For this contest, I’ll be posting a new entry every Wednesday in October (though I’m getting a head start on this one) related to certain prompts. The biggest difference between the #REN3 contest and the #writecampaign is that all of the #REN3 entries are related. You’ll be hearing more about the characters below for the entirety of the contest, and every entry from all contestants will be taking place in the same city (though not necessarily in the same time or with the same “rules”). I’m stoked. I’ve been on a fantasy kick lately, so here goes.
We had a choice of prompts this week, so I picked “someone might fall in love.” Of course, I could never take the easy way out and just write a love story. That’s too easy to be interesting. Good stories always hurt.
The word count limit was 600, and because I can’t help myself – I pushed it right to the limit. Incidentally, I’m not counting the title in that. Hope that’s okay. Without further ado, welcome to my little corner or Renaissance
Dant checked the clock behind the bar. Last call. It was about damn time.
“Make it quick, gents. One more round and the law says you’re drunk enough,” he said.
The ratty assembly of miners grumbled and swore. A man with a soot-covered face told Dant in no uncertain terms where he could stick the clock, along with his empty mug and half his boot. Dant laughed. It was one of the more creative threats he’d heard this week. Everyone got one last pint of ale. People loved his Renaissance Brown – he couldn’t brew it fast enough. Travellers came all the way to the North End to get a sip.
“Remi,” he called. Might as well get started cleaning up the back bar early. Everyone was out front tonight. If he was lucky, he could get to sleep before the sun started poking its head where it didn’t belong. He looked up. Where in the seven hells was Remi?
“Remi,” he called again. Still no answer. Dant took a wary look at his patrons. None looked like much trouble tonight. The worst one might try would be to steal a refill, so Dant took off the tap handles.
“Don’t get any ideas, gents,” he said and ducked under the bar. He slid by two men who looked like corpses that learned to drink. He usually put Remi on the back bar. Only half his patrons even knew about it, and it was best to keep Remi in lower-profile positions.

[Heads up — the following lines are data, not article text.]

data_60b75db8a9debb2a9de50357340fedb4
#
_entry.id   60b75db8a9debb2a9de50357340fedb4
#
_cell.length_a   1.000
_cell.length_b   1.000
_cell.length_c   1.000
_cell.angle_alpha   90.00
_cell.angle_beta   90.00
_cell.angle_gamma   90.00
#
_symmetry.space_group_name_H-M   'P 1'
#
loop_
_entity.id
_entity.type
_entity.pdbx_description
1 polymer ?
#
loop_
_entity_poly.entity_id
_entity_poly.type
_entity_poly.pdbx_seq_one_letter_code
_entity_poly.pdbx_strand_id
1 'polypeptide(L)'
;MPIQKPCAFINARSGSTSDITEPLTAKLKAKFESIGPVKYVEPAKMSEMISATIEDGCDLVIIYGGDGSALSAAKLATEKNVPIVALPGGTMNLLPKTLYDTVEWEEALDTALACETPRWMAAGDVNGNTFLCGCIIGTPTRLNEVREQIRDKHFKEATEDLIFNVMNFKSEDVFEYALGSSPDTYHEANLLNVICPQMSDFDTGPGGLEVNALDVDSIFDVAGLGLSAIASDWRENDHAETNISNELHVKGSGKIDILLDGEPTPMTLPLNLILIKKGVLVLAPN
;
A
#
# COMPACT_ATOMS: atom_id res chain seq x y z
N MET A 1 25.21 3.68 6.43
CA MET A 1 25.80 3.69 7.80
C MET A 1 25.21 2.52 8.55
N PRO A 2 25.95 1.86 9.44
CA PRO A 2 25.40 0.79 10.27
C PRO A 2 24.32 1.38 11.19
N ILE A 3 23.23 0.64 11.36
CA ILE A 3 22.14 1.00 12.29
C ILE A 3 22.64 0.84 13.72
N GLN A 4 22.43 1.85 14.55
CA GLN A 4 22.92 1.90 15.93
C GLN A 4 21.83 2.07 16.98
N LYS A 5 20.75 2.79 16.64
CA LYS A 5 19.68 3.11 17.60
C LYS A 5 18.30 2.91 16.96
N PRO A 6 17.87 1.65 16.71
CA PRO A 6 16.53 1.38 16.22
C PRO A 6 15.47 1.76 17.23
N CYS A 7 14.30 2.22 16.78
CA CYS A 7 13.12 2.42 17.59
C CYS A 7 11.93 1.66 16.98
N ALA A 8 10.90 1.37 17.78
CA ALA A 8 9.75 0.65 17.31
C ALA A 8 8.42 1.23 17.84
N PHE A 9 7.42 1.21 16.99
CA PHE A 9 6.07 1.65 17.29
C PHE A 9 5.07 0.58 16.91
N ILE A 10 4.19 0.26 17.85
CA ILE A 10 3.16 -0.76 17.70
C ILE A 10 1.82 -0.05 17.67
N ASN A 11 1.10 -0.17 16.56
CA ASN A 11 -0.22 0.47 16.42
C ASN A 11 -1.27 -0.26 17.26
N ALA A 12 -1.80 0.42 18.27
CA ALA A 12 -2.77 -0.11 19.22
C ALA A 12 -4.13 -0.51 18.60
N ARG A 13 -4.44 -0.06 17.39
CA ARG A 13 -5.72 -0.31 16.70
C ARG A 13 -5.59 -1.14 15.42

Dant hurried down the hall and into the empty back bar. He stepped in something wet. Remi was passed out at a table by the door. Vomit spilled out from under his head and onto the floor.
“Gods damn it Remi!”
Remi jerked upright, his blue eyes wide. The left side of his stubble was coated, as was his hair.
“What? What?” He looked back and forth until he saw Dant. His eyes came into focus and he looked down. “Oh, man. I’m sorry. I’ll get this.” Remi tried to push himself up. His hand slipped on the side of the table he had generously lubricated and he fell back onto the bench.
“I’ll get the mop,” Dant said. So much for getting to bed early tonight.
Remi pushed himself back into a sitting position. “She’s gettin’ married, man.”
So that’s what this was about. Jana. “I know.”
“You knew about it?”
“She told me,” Dant said.
“How could you not—”
“I was going to tell you tomorrow because you had the day off. Had. I was hoping to avoid something like this.”
Remi deflated at Dant’s barb. “I’m sorry man.”
Dant grabbed a bar towel and threw it to Remi. “Just dry yourself off. You got it in your hair. Get a pint of water and I’ll get the mop as soon as I clear out the customers.”
“You really think she’s gonna marry that guy?”
Dant looked at his friend. He’d been feeding him the same half-truth for years. He hated getting Remi’s hopes up when he couldn’t tell him the whole answer.
“No, I don’t,” Dant said.
Remi’s eyebrows relaxed. “Really?”
Dant headed back to the front bar. Only three miners remained, nursing their dwindling lagers for all they were worth. No trouble tonight. Well, none but Remi. For once, though, Dant didn’t blame him. He understood the pain all too well. But Dant knew something Remi didn’t. The oracle had been quite clear: Dant was destined to be the most important man in Jana’s life. He just didn’t know how to break it to Remi.